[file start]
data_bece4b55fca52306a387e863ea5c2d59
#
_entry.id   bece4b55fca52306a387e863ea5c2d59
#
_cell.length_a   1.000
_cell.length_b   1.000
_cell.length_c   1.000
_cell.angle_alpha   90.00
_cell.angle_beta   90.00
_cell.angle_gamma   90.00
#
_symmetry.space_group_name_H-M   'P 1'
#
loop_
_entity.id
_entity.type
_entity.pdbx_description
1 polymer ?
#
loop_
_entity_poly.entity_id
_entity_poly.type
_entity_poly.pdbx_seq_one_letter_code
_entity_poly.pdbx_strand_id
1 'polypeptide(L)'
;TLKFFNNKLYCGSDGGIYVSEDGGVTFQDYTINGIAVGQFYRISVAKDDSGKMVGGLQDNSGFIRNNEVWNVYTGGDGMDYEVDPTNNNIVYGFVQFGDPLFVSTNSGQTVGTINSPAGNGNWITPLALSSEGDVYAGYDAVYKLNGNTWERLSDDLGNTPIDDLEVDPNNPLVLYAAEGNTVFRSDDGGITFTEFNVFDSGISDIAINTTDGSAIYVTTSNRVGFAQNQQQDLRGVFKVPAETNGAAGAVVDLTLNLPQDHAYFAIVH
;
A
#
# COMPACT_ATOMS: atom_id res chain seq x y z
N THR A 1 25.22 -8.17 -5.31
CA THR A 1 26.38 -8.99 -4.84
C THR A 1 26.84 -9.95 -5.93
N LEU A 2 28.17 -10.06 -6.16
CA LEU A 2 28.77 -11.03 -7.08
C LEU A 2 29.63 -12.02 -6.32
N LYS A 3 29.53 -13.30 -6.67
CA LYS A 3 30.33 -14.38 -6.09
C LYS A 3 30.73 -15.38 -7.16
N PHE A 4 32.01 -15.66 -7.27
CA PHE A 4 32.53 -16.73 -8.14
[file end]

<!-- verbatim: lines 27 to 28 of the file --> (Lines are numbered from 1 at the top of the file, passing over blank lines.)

;
A